Tag Archives: Metaphor

Symbolic Gestures Can Prompt Behaviors, Shape Perceptions

Michal Parzuchowski

Michal Parzuchowski

Non-emotional gestures can “prime” abstract concepts, like “honesty,” and prompts people to behave consistent with these ideas, according to Michal Parzuchowski and Bogdan Wojciszke of University of Social Sciences and Humanities, Sopot, Poland.

Bodgan Wojciszke

Bodgan Wojciszke

They evaluated a symbolic gesture, putting a hand on one’s heart (“HOH”), which is associated with “honesty” in Poland, where the studies were conducted.

In the U.S., this gesture has a different meaning: Patriotism when enacted during The Pledge of Allegiance.
This distinction demonstrates cultural variation between specific gestures, and suggests opportunities for related research in other geographies.

HOHv NeutralVolunteers who performing this gesture were described as appearing more “honest” and trustworthy than when the same people enacted a neutral control gesture.

In addition, participants who performed the hand-over-heart gesture behaved more honestly when they provided more honest assessments of others’ attractiveness and refrained from cheating, compared to volunteers who performed neutral gestures.

Bodily experience associated with abstract concepts can influence both perceptions of others, and one’s own behaviors to align with the intangible idea – and the effect doesn’t depend on peoples’ emotional states.

More than 35 Polish volunteers listened to parts of a recorded job interview in which the applicant made several low-credibility statements like “I have never been late for work” and “I have never argued with members of my family.”

As they listened, participants viewed the speaker’s photograph.
Half of the participants saw a photo showing the speaker with both of hands placed behind the back, whereas the other half saw an image of the speaker with right hand over the heart (HOH).
Then, all participants rated the speaker’s credibility.

Participants rated the speaker pictured with hand over heart as more believable, suggesting that the gesture, locally associated with honesty, leading volunteers to perceive the person producing the signal of honesty “…as more credible, even if her statements are not very credible.”

Other volunteers rated the appearance of women in photographs, previously rated by independent judges as “moderate to low attractiveness”.
The women were described as the experimenter’s friends, to “prime” social desirability for a favorable evaluation from participants.

HOH-hipResearchers asked volunteers to enact gestures to “increase their cognitive load”:  Half the volunteers completed ratings while holding their right hand over their hearts whereas the other participants placed hand on their hips.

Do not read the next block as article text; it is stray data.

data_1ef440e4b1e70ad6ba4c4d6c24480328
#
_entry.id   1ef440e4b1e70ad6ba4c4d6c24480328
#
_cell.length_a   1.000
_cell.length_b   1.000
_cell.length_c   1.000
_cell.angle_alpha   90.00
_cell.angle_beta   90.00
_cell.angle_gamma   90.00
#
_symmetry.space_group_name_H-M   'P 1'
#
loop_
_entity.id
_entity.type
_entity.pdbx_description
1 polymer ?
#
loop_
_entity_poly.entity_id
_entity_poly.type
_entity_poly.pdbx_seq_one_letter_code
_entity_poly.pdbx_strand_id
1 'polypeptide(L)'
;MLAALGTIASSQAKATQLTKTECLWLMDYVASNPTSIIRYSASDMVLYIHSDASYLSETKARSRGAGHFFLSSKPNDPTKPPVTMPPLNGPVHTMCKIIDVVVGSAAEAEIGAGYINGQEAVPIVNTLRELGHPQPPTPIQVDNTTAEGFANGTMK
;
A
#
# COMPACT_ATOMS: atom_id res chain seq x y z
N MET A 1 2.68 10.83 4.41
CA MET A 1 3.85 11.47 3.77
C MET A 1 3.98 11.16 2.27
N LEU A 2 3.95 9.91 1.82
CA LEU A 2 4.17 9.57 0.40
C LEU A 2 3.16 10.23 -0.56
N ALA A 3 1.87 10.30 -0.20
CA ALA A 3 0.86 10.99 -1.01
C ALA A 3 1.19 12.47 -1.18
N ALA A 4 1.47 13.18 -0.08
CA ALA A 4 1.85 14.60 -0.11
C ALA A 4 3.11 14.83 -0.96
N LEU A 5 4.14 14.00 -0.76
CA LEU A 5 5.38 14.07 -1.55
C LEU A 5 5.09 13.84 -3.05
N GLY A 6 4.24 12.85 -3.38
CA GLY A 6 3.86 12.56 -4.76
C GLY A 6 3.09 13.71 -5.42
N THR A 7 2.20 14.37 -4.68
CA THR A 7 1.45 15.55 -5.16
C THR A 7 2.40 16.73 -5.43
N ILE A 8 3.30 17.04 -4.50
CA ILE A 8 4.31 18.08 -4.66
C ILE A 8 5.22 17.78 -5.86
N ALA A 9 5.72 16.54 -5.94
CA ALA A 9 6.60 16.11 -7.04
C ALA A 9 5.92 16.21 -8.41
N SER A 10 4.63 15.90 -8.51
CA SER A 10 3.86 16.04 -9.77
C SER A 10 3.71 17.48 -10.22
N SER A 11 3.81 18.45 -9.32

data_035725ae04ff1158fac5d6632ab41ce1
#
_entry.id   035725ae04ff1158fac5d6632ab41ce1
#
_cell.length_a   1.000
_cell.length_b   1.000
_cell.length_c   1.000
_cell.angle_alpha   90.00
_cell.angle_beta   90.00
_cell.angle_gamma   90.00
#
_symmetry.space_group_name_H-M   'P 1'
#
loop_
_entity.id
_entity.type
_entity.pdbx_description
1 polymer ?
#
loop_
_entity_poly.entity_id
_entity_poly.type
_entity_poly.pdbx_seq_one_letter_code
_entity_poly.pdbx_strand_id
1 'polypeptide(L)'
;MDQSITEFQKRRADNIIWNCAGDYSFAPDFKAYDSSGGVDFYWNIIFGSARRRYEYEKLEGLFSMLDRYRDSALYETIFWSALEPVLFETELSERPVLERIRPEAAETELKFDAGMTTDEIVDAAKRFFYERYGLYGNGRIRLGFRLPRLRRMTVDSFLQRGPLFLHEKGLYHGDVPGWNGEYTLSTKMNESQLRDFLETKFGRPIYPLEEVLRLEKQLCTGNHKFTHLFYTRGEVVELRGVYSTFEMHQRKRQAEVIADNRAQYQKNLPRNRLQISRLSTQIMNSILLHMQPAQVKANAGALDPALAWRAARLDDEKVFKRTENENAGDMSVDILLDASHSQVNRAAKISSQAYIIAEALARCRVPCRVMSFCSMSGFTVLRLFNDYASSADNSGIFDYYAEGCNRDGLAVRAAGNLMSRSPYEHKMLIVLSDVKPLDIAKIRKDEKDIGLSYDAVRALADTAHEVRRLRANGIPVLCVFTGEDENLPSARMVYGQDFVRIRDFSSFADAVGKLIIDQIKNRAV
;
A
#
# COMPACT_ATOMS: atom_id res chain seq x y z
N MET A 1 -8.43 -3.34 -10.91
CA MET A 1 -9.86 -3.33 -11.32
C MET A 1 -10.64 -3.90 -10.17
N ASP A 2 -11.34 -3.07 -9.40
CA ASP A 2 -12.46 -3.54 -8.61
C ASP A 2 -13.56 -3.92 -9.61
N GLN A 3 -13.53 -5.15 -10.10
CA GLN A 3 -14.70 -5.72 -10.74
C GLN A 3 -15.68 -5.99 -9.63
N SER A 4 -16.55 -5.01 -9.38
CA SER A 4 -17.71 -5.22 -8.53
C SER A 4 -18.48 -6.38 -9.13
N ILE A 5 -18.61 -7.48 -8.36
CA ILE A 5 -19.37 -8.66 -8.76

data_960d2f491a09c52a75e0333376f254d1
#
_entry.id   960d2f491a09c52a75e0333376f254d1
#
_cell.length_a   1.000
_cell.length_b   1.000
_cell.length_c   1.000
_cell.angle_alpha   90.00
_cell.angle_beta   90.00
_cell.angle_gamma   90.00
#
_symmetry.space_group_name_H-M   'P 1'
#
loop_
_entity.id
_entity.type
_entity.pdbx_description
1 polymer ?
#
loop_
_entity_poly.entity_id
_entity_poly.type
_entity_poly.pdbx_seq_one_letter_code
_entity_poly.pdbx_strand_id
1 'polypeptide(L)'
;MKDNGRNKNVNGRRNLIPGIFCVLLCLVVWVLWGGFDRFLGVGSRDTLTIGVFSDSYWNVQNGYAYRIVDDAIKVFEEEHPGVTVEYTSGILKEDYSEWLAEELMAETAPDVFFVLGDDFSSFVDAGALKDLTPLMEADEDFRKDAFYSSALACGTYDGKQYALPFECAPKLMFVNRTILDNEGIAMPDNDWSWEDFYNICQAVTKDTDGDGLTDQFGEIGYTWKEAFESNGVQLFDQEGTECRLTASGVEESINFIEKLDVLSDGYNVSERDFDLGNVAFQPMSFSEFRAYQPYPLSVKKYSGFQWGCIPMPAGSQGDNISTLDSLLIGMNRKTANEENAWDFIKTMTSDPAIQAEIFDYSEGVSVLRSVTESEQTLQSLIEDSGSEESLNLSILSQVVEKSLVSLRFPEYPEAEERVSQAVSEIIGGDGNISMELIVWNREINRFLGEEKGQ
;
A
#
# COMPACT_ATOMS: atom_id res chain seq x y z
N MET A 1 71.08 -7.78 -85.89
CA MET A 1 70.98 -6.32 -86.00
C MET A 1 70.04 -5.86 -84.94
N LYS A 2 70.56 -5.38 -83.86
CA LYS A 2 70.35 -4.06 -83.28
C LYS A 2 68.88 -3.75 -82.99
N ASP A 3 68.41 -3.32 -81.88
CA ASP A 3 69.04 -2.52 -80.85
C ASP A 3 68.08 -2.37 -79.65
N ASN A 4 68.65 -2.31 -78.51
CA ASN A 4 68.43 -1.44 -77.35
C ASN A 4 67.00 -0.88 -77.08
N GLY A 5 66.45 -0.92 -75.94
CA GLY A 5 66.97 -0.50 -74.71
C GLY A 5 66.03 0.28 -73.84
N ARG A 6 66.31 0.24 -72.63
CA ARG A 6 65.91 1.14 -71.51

Participants who held their hand over their hearts rated less attractive faces significantly lower than volunteers who held their hand on their hips, suggesting that they the “’Hand-over-Heart’ gesture influenced people to respond more honestly,“…even if it meant being impolite.

HOJH v shoulderIn another study, more than 50 volunteers solved math problems and reported number completed .

Some wrote solutions with their dominant hands, but others held a “breathing monitor band” by either:

  • Putting right hand on left shoulder, or
  • Right hand over heart.

Participant had an incentive to exaggerate the number of completed problems because researchers told volunteers that one randomly-selected participant would be receive cash prize for each correct answer.

Those who held their hands on their shoulders claimed they solved 45 percent more problems than either of the other two groups, whereas people who held hands over hearts accurately reported completed problems, suggesting that temptation to embellish problem-solving performance was overridden by acting consistently with the gesture associated with honesty.

Bodily sensations influence the way we think, feel, and act…(and) a bodily sensation may activate the concept associated with it; this in turn may shape information processing, and behavior,” concluded Parzuchowski and Wojciszke.

These findings validate the idea of “embodied cognition” – bodily experience and states can influence thinking and likewise, thinking can affect bodily experience and states.
Other examples include judgments of height, weight, importance influenced by physical experiences.

Anita Eerland

Anita Eerland

People whose native language is read and written from left to right typically make smaller estimates of weight and height when leaning to the left (“posture-modulated estimation”) because their language leads them to represent numbers along a continuum with smaller numbers on the left and larger numbers on the right (“mental-number-line theory”), according to Anita Eerland now of Open University of the Netherlands with Max Planck Institute’s Tulio Guadalupe, and Rolf Zwaan of Erasmus University.

Tulio Guadalupe

Tulio Guadalupe

They induced people to lean slightly to the right or to the left by asking them to stand on a Wii Balance Board while answering estimation questions.
Eerland and team changed the directional lean as subjects leaned left or right, or stood upright without mentioning changes in position

When participants were leaned to the left, they produced significantly smaller estimates were than when they leaned to the right.

Eerland-Zwaan Wedding

Eerland-Zwaan Wedding

These results may vary for participants whose native language is read and written from right to left, and Eerland and team suggested replicating this study with other language groups.

Lynden Miles

Lynden Miles

Thoughts can lead to changed body position, found University of Aberdeen’s Lynden Miles, Louise Nind, and C Neil Macrae, when they asked volunteers to think about the future.

Imagining future events caused participants to shift their body position to lean forward, whereas they leaned back when asked to think about the past.

Similarly, qualitative dimension ratings can be affected by physical experience.

When volunteers judged a proposal’s importance, they rated it more momentous when holding a heavy object, according to University of Amsterdam’s Nils B. Jostmann, Daniël Lakens of Utrecht University and Institute Superior de Ciências do Trabalho e da Empresa, Lisbon’s Thomas W. Schubert.

European participants guessed the value of foreign currency in Euros while recording answers on either a heavy clipboard or a light-weight clipboard.
Those who held the lighter clipboard estimated lower average values.

In addition, volunteers estimated the importance of University students participating in making foreign study grant decisions.
Participants who held the heavier clipboard rated student participation as more important.

George Lakoff

George Lakoff